Study Guide

The Wave Memory and the Past

By Todd Strasser

Memory and the Past

Chapter 2
Ben Ross

"[Adolf Hitler] espoused the theory that the Jews were destroyers of civilization and that the Germans were a superior race. Today we know that Hitler was a paranoid, a psychopath, literally a madman. In 1932 he was thrown in jail for his political activities, but by 1934 he and his party had seized control of the German government." (2.3)

Hitler is one of history's most fascinating figures – and most people agree, one of the most evil. By studying him and how he managed to gain power, we can learn a lot about a lot – and hopefully ensure that we never find ourselves with a Hitler 2.0.

They were studying World War Two, and the film Ben Ross was showing his class that day was a documentary depicting the atrocities the Nazis committed in their concentration camps. (2.1)

You've probably had this very experience. The Holocaust is an event which continues to trouble historians and other scholars to this day. There are still lots of questions about the best way to teach it. One thing's for sure: The Wave isn't that best way.

Ben thought of telling the students that the smoke rising from the chimneys above the buildings was burning human flesh. But he didn't. Thank God man had not invented a way to convey smells through film, because the worst of all would be stench of it, the stench of the most heinous act ever committed in human history. (2.6)

Learning about the past isn't always easy.

Chapter 3
David Collins

"I didn't say I wasn't bothered by it. I just said it's over now. Forget about it. Forget about it. It happened once and the world learned its lesson. It'll never happen again." (3.61)

It's sad to say, but things like this do still happen today. Take a deep breath and read about some of these awful events. Apparently, the world has not "learned its lesson." Why not?

"Yeah, sure, as something horrible that happened once, it bothers me. But that was a long time ago, Laurie. To me it's like a piece of history. You can't change what happened then." (3.13)

What do you think about David's reaction? Is it true that since we can't change what happened, it's not really worth worrying about?

Chapter 12
Carl Block and Alex Cooper

The door of the publications office opened again and now Carl slipped in. Seeing Laurie and Alex there he smiled. "Looks like I've stumbled into Anne Frank's attic," he said. (12.47)

This passage suggests that Carl, Alex, and Laurie are familiar with the story of Anne Frank. And you know what? Anne Frank's story might have been a great place for Ben to start when he was trying to answer Laurie's question about why German civilians didn't stop the Nazis. Anne Frank's story, as you may know, doesn't even take place in Germany. It takes place in Holland, one of the many countries the Nazis were controlling during World War II. How could German civilians stop something that was happening not just in Germany, but all over Europe? Non-fiction accounts like Anne Frank's diary, and even fictional stories like The Book Thief can help answer some of the tougher questions. (We're talking to you, Teacher Ben.)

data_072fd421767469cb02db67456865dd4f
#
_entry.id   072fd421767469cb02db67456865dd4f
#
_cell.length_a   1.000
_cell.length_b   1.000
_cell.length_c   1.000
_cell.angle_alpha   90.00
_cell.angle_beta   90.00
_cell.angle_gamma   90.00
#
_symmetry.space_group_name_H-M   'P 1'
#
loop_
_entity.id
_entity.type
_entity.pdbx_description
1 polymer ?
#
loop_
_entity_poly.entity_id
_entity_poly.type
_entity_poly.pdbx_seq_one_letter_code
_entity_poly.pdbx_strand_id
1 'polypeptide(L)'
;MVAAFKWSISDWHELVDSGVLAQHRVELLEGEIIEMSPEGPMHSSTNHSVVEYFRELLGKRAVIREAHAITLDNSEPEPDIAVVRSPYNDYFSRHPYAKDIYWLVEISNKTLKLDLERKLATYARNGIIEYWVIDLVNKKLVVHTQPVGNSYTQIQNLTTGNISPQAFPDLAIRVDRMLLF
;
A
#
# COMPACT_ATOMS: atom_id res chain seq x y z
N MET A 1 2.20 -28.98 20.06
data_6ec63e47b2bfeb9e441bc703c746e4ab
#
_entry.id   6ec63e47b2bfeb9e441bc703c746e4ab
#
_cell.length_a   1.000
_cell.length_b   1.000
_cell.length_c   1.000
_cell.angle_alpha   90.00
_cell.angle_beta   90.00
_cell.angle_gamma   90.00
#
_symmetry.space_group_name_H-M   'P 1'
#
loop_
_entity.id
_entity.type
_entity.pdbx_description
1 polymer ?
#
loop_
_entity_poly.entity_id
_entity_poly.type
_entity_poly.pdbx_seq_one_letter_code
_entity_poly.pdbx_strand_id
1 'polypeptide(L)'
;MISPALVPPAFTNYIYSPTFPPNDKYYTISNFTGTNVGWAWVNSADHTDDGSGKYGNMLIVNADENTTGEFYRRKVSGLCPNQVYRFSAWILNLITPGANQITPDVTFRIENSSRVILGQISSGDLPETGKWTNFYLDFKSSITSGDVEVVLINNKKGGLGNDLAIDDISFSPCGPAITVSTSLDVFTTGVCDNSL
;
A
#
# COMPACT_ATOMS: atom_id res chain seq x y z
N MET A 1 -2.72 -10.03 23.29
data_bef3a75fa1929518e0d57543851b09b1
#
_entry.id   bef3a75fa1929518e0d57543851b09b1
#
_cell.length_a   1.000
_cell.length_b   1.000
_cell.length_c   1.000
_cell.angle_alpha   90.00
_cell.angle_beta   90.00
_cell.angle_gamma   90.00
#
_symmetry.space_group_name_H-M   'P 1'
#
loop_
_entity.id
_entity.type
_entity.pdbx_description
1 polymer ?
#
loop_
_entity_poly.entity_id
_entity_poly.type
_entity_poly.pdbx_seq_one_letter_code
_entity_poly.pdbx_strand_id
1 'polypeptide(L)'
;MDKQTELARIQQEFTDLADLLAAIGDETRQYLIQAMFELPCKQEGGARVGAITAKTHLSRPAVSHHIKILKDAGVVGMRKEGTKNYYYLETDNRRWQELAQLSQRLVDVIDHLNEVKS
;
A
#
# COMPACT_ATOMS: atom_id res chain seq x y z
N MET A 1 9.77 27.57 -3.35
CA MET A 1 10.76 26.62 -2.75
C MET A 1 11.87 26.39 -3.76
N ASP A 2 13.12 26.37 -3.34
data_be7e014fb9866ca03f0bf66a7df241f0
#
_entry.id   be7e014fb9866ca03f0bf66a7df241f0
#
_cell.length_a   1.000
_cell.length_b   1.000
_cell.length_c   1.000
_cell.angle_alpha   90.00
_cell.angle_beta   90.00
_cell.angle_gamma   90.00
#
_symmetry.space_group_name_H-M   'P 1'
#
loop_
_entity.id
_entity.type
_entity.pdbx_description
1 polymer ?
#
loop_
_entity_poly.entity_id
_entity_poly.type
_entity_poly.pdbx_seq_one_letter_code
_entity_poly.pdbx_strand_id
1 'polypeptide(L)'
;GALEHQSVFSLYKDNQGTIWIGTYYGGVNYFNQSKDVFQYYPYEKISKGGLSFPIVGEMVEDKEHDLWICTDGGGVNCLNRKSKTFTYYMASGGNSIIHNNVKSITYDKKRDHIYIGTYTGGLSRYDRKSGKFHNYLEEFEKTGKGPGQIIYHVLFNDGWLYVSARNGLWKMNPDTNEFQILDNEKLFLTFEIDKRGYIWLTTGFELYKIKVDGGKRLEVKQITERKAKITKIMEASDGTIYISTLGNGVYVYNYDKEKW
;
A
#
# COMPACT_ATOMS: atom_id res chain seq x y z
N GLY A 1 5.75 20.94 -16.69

Chapter 15

He recalled those students in his own history classes who had condemned the Jews for not taking the Nazi threat seriously, for not fleeing their homes and ghettos when rumors of the concentration camps and gas chambers filtered back to them. (15.100)

Here we've got another common question about the Holocaust that gets us into all kinds of complicated and sensitive areas. First of all, many Jewish people did resist the Nazis. Second, for many Jews, there were few places to run. Much of Europe was under Nazi control, and immigration policies made it very hard for fleeing Jews to enter countries not under Nazi control. Bottom line: it's important that we do our research before judging what happened in the past.

Chapter 17

The film left Adolf Hitler and focused on the faces of the young Nazis who fought for him during World War Two. Many of them were only teenagers, some even younger than the students in the audience. (17.36)

Okay, you all remember the end of The Wave, where Ben tells his students that they've been acting like Nazis. He compares them to Hitler Youth, which, as its name suggests was made up of young people. While some young people joined Hitler Youth voluntarily, it was a mandatory program. Bottom line: Ben's kind of oversimplifies or even misleads his students about the complicated situation young people in Germany faced during World War II. We recommend that you check out Marcus Zusak's The Book Thief for a more balanced way of looking at it.

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